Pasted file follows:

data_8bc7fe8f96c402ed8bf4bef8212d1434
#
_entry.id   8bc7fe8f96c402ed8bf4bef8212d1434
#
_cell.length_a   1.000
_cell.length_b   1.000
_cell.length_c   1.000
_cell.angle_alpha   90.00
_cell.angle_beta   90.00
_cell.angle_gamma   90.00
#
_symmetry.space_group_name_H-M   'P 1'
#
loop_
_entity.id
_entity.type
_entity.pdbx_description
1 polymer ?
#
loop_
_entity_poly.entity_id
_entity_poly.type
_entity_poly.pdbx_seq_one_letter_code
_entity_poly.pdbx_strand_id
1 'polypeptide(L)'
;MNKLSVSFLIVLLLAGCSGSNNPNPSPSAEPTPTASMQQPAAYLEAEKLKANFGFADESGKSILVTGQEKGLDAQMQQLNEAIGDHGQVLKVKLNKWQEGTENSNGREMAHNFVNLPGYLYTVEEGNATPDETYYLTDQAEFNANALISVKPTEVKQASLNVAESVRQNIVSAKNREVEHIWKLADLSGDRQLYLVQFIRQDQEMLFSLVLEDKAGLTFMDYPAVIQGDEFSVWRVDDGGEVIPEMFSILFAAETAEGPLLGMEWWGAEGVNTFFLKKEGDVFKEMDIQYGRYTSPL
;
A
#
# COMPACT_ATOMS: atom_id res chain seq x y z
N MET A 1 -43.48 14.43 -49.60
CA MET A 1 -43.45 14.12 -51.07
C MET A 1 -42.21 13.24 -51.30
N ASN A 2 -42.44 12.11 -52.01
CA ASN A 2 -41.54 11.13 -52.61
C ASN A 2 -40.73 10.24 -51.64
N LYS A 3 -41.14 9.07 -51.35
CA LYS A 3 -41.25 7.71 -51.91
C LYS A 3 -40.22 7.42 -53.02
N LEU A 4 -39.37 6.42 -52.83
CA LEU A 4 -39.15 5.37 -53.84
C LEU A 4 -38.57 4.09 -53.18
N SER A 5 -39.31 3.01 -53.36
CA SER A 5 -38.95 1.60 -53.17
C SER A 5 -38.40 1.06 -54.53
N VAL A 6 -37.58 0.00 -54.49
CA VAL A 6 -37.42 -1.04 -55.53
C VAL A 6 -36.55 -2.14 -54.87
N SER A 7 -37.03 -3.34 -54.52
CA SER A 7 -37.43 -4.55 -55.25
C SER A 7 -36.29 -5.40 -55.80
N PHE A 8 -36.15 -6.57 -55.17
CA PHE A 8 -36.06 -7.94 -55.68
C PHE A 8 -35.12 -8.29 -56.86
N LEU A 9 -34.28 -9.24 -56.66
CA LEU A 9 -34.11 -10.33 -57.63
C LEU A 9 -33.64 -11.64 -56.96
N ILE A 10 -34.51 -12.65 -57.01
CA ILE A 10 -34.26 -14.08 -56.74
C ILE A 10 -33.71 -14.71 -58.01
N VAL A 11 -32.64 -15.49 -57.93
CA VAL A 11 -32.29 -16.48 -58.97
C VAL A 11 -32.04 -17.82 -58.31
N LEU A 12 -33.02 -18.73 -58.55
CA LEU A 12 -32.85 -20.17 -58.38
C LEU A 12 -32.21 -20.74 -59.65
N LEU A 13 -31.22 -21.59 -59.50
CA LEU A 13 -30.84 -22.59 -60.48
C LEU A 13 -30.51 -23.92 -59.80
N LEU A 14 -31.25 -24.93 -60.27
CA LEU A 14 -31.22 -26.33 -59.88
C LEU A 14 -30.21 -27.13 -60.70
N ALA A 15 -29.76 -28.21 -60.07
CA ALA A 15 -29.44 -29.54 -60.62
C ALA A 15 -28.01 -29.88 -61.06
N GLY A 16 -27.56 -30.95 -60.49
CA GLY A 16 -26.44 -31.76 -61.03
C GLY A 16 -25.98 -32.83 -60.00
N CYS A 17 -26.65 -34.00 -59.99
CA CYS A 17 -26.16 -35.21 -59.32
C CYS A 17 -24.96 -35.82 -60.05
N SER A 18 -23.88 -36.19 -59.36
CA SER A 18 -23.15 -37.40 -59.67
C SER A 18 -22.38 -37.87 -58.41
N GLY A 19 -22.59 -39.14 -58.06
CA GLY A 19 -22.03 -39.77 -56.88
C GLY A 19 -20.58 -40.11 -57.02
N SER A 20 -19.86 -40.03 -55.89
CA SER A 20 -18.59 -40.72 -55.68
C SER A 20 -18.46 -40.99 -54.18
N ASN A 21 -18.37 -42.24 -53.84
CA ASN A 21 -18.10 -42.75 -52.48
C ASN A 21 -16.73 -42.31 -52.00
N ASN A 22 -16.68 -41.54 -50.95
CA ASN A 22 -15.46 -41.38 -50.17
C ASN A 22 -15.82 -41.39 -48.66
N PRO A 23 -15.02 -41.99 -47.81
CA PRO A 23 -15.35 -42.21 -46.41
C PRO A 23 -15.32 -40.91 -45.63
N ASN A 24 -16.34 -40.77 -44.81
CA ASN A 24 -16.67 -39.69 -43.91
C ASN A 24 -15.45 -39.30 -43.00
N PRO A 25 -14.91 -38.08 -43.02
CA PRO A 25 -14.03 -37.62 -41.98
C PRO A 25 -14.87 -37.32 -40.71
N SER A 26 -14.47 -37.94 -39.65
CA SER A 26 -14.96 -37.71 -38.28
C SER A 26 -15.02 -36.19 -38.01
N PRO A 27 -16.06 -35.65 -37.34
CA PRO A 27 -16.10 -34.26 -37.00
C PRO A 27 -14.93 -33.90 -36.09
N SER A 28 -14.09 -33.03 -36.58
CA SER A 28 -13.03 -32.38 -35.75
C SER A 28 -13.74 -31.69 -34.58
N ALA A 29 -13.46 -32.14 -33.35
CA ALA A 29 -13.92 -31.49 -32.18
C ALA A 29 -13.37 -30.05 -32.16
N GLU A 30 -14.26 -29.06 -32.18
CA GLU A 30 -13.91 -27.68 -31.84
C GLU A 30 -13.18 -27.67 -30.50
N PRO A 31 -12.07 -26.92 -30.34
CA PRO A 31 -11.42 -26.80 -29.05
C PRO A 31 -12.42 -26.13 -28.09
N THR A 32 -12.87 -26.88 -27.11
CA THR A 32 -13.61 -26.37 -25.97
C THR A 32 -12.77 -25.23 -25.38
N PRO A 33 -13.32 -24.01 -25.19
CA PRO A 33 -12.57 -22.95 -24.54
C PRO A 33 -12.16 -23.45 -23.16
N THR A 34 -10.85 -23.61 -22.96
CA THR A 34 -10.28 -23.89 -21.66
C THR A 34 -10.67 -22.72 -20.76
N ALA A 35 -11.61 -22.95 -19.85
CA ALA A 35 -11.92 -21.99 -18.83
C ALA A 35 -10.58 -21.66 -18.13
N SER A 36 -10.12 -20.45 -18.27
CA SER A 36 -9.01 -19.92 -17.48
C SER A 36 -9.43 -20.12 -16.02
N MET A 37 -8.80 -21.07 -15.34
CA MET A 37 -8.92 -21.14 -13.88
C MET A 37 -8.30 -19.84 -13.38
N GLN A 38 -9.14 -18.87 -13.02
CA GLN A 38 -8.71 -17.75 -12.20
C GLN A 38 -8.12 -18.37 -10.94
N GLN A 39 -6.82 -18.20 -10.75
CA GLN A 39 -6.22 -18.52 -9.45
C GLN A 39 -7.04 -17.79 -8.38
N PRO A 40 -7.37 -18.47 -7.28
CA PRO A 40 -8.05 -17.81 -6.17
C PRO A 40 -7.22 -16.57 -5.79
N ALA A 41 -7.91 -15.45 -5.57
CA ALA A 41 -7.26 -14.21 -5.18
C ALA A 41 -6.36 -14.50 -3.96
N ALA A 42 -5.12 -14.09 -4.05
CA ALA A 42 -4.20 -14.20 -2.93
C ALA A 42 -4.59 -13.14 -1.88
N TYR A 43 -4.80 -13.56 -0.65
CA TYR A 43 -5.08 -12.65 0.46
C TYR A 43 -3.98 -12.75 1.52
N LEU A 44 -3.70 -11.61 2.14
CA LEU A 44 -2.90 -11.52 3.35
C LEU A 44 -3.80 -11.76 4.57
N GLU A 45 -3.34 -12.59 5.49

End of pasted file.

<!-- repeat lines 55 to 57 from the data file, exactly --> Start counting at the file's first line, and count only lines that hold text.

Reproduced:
N LEU A 9 -34.28 -9.24 -56.66
CA LEU A 9 -34.11 -10.33 -57.63
C LEU A 9 -33.64 -11.64 -56.96